As such, Greens can argue their form of the Green New Deal is intended to present the preliminary coordinates for a program of reparations and restorative justice while actively and constructively opposing the turn towards chauvinism with meaningful employment. I would here emphasize the point first raised by Du Bois and later articulated by projects like the Combahee River Collective, “If Black women were free, it would mean that everyone else would have to be free since our freedom would necessitate the destruction of all the systems of oppression,” and later Partrisse Cullors of #BlackLivesMatter as “If Black people get free, everybody else gets free.” In other words, a symptom of reparations and restorative justice for Blacks and Indigenous is an end to the material hardship of not just those two groups but also other nationalities and so-called whites.
As a contrasting example, I would point to the self-destructive 1968 New York City teachers union strike, led by Albert Shanker and abetted by many longtime Socialist Party members, including Michael Harrington, A. Phillip Randolph, Bayard Rustin, Tom Kahn, and Max Shachtman. Stanley Aronowitz writes in The Death and Life of American Labor:
One of Shanker’s major actions as local president had been to call teachers out on strike in 1968 to oppose three community-controlled school boards, in Harlem, Bedford Stuyvesant, and the Lower East Side, that had attempted to exercise jurisdiction over the assignment of teachers. Shanker and his colleagues preferred to deal with the central Board of Education rather than with the black and Latino leaders of these newly created local boards. The union succeeded in crippling community control over education for the next forty-five years.
Shanker and his Socialist comrades caused the controlled demolition of Gotham’s historic Black-Jewish alliance. In that episode, white supremacy made a short-term and long-term impact. In the short-term, it further polarized the relationship between faculty and student body, fomenting antagonism between the two. In the long-term, it provided American capital the opening necessary to begin the implementation of neoliberal education deform policies, something that will ultimately be the ruin of the public school teaching profession, a unionized career that is predominantly composed of white membership. The ultimate lesson of the 1968 teachers strike is that white supremacy is not just harmful to people of color, it ultimately proves to be harmful poison to the well-being of those who perpetrate white supremacy and maintain its social standing. Or, to borrow wording from Aimé Césaire classic polemic Discourse on Colonialism, “colonization works to decivilize the colonizer, to brutalize him in the true sense of the word, to degrade him, to awaken him to buried instincts, to covetousness, violence, race hatred, and moral relativism.”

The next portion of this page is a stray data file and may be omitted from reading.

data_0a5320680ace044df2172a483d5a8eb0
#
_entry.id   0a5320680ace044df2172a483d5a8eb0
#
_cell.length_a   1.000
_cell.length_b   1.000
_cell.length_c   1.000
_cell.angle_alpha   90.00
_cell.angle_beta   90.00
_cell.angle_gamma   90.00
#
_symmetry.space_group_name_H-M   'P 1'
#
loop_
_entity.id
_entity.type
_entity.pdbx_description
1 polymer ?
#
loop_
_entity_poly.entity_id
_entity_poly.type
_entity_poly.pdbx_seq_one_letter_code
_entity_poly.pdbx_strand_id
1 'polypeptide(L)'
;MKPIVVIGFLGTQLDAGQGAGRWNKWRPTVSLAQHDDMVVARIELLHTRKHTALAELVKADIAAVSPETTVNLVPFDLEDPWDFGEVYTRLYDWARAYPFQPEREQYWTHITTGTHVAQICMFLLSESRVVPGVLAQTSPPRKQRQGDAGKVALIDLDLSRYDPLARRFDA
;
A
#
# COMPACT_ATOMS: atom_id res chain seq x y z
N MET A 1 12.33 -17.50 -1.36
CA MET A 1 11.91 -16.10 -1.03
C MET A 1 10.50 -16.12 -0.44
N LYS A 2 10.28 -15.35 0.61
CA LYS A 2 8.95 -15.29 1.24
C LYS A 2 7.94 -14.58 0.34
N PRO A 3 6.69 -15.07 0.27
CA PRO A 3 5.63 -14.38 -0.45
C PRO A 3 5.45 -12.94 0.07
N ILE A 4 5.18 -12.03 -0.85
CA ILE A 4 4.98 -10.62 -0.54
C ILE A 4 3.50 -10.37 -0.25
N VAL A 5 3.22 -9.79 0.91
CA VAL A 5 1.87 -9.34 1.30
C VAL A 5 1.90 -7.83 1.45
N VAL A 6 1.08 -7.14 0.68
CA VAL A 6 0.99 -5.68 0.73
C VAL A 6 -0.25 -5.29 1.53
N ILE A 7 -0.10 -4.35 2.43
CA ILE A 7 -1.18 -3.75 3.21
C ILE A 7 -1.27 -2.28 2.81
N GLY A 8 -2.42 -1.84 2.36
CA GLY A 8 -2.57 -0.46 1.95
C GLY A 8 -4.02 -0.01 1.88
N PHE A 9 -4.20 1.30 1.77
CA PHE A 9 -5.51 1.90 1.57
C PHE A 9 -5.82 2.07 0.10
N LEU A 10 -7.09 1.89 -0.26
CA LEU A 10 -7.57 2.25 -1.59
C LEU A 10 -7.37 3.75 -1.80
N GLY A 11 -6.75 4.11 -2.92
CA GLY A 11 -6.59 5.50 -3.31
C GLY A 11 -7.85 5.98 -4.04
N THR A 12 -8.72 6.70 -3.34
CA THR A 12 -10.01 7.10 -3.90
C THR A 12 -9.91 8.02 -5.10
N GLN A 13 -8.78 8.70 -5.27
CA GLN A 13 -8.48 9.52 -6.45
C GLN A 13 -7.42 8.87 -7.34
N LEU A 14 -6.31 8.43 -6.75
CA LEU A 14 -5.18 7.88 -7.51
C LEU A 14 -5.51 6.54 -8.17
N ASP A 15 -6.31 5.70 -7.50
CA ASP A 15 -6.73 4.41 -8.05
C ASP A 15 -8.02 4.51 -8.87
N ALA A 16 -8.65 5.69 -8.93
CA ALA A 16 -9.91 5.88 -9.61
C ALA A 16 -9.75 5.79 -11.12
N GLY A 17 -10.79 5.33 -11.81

Eco-socialism and the Green New Deal with an intersectional anti-imperialist framework have the capacity and ability to articulate that our efforts are to increase the material well-being of absolutely everyone and not to socialize poverty by reducing the material well-being of some to benefit others.
The DGND, by contrast, in fact does seek to socialize poverty by utilizing progressive slogans to promote more neoliberal austerity.
The Green Party seeks in this effort to de-commodify and entirely eliminate the market that exists for renewable energy by making it part of the public commons. Projects like cooperative electricity systems that were created in the southeast during the first New Deal provide a template for such projects, as do contemporary public wireless internet networks in government buildings like libraries. In the latter instance, public library wi-fi is integrated into the wider operational structure and budget of the facilities, meaning users can log on for no cost and with no obligations besides basic user agreements. The model of currently existing wi-fi held in the commons is a wonderful example for a Green New Deal to follow for rolling out renewable energy infrastructural improvements.